Mastering the Creative Process in a Competitive City
Sep 11, 2013
The story of Harbor Picture Company is the story of how two successful artists first collaborated on a project and then joined forces to start the production business of their dreams. Each owned their own company at the time; Theo Stanley focused on production and Zak Tucker specialized in post-production. They formally merged their businesses to form Harbor Picture Company in 2010, working on everything from advertising to films. The company's name was inspired by a motel in Sag Harbor of the same name that Tucker came across when his pickup truck broke down in front of the motel. Tucker thinks of New York as a safe harbor for post-production and post-production as an escape from the chaos of production.
Stanley and Tucker set out to build a company and headquarters true to the name. It wasn’t until they connected with Bank of America last year that they were able to find a location to build from the ground up. Their client manager, Mario DiCerbo, spent several months helping the artists prepare their financials for a move. “He really was quite supportive in terms of being part of the creative process,” said Tucker. “We view this whole thing, whether it’s on the banking side or on the filmmaking side, as a creative process.”
After months of searching, they landed on an old printing press building in west Soho. They designed a 25,000 square foot space that lent itself to the creative process by blending high-tech and organic touches, like wood reclaimed from a silo in Upstate New York. On a given day, there are up to 100 artists, producers and coordinators working on up to 15 films at Harbor Picture Company. The business, which doubled its space after a successful year one, is continuing to expand. Bank of America recently provided equipment loans to support the development of a new sound studio.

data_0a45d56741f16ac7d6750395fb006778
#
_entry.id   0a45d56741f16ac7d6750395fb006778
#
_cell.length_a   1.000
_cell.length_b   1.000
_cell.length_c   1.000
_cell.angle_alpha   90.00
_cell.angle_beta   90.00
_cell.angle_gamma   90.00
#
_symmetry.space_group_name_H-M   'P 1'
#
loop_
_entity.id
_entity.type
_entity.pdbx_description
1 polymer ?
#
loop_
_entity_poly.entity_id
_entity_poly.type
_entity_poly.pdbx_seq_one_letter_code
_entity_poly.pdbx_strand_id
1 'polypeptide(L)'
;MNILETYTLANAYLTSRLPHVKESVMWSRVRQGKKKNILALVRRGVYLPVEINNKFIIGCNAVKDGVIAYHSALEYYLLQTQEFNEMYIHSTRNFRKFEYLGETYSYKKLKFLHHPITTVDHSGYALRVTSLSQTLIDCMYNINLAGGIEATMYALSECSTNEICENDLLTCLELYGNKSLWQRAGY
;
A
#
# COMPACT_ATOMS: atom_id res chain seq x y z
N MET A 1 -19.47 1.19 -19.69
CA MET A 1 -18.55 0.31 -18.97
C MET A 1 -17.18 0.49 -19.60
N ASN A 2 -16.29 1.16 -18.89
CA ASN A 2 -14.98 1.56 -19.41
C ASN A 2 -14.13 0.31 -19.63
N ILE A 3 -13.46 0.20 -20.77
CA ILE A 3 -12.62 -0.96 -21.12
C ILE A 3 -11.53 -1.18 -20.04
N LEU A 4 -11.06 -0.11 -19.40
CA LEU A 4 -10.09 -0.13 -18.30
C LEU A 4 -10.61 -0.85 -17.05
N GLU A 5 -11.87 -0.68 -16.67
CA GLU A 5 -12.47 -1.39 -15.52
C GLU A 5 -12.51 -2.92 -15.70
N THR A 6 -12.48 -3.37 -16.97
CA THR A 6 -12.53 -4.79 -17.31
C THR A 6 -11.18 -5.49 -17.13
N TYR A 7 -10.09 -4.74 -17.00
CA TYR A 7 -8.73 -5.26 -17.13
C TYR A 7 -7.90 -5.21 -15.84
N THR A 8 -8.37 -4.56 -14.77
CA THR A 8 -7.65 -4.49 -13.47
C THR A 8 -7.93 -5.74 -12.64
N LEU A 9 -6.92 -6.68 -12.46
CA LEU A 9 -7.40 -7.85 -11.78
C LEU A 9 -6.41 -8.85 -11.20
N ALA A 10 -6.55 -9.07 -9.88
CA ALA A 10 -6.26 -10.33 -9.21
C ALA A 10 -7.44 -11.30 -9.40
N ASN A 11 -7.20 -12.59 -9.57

Success like theirs doesn’t come easy in this town. “It’s extremely competitive, costs are very high, there’s a lot of pressure, there’s not a lot of room for error,” said Tucker, a native New Yorker. “By the same token, the best talent is in New York. It’s a place where people want to push themselves as hard as they can. It’s exhausting and the hours are relentless, but it’s an adrenaline rush.” He added, “It’s an especially exciting time for feature film and television in New York.” That’s because new tax credits are drawing artists and projects from around the country and world to the city.
In a competitive environment, relationships are important. So, when Hurricane Sandy hit, Stanley and Tucker were determined to meet their clients’ deadlines. They brought in a production generator truck, parked it outside and ran electricity up the side of the building. Harbor Picture Company was the only post-production studio open south of 32nd Street throughout the blackout. They expect the same commitment to relationships from their partners, and they’ve found it in Bank of America. “Our relationship with Bank of America is actually quite critical to our current success and our future expansion,” said Tucker.